A critical look at how a non-traditional, technocratic development industry is failing the societies it professes to help.
Western aid is in decline. Non-traditional development actors from the developing countries and elsewhere are in the ascendant. A new set of global economic and political processes are shaping the twenty-first century.
This book engages with nearly two decades of continuity and change in the development industry. In particular, it argues that while the world of international development has expanded since the 1990s, it has become more rigidly technocratic. The authors insist on a focus upon the core anthropological issues surrounding poverty and inequality, and thus sharply criticise what are perceived as problems in the field.
Anthropology and Development is a completely rewritten edition of the best-selling and critically acclaimed Anthropology, Development and the Post-Modern Challenge (1996). It serves as both an innovative reformulation of the field, as well as a textbook for many undergraduate and graduate courses at leading international universities.
About the Author
Katy Gardner is Professor of Anthropology at the London School of Economics and the author of Global Migrants, Local Lives (Oxford University Press, 1995), Discordant Development (Pluto, 2012) and Anthropology and Development (Pluto, 2015).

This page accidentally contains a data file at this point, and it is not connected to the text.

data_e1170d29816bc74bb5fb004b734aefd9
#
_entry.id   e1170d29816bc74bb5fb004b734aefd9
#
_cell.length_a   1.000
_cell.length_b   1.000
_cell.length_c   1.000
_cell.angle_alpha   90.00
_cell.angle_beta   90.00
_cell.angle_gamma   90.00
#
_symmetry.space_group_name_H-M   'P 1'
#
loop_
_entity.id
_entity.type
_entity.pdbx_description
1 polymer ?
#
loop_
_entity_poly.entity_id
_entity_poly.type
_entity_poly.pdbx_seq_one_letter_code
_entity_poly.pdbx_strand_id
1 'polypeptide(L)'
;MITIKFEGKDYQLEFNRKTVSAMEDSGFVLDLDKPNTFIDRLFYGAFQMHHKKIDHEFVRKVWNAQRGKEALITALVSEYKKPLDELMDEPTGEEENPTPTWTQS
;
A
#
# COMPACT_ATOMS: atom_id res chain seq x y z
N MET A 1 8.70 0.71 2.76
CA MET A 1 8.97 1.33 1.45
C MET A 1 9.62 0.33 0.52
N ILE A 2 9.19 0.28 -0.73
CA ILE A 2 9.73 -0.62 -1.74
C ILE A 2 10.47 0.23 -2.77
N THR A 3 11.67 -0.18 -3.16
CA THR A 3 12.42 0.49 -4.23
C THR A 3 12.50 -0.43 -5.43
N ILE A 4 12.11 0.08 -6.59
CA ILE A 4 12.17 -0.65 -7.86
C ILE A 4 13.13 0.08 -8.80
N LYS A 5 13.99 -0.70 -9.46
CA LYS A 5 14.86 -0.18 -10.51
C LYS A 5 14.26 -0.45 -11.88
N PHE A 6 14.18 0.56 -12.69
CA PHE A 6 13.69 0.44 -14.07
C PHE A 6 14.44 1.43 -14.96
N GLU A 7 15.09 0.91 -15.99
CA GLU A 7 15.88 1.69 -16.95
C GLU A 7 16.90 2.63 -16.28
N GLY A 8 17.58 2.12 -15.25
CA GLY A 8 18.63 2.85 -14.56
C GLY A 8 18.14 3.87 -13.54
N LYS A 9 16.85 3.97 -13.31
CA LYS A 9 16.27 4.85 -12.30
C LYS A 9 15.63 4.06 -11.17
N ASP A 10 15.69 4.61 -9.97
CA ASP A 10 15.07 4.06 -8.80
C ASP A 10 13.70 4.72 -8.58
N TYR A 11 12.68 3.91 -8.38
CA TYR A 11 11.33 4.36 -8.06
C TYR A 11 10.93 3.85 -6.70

David Lewis is Professor of Social Policy and Development in the Department of Social Policy, London School of Economics. He is the author of Bangladesh: Politics, Economy and Civil Society (CUP, 2012), co-author of Anthropology and Development (Pluto, 2015) and co-editor of The Aid Effect (Pluto, 2005).
What People Are Saying
"Ameliorates the despair which students of development often feel once they come to understand the complexity, and the vested interests, of the aid industry" LSE Magazine
"An authoritative and up to date overview that combines accurate and insightful overviews of the major contributions in the field with their own original and illuminating arguments" Professor James Ferguson, Department of Anthropology, Stanford University
"Essential reading for all involved with anthropology or development and essential proof that they should engage their perspectives with each other more deeply and more often" Professor Melissa Leach, Anthropologist and Director, Institute of Development Studies
"The already impressive state of arts of the first book has been extended to most of the rapidly expanding literature of the last twenty years. This book is essential for anyone interested by debates concerning the relation between anthropology and development" Jean-Pierre Olivier de Sardan, Professor of Anthropology at the Ecole des Hautes Etudes en Sciences Sociales, Marseilles
"This carefully reworked volume by two of development"s most accomplished scholars reinvigorates, like no other treatise in the field, the connection between research, critique, and action in inspired and practical ways" Arturo Escobar, Kenan Distinguished Professor of Anthropology, University of North Carolina, Chapel Hill
"A valuable addition to the history and heritage of anthropology in development" Community Development Journal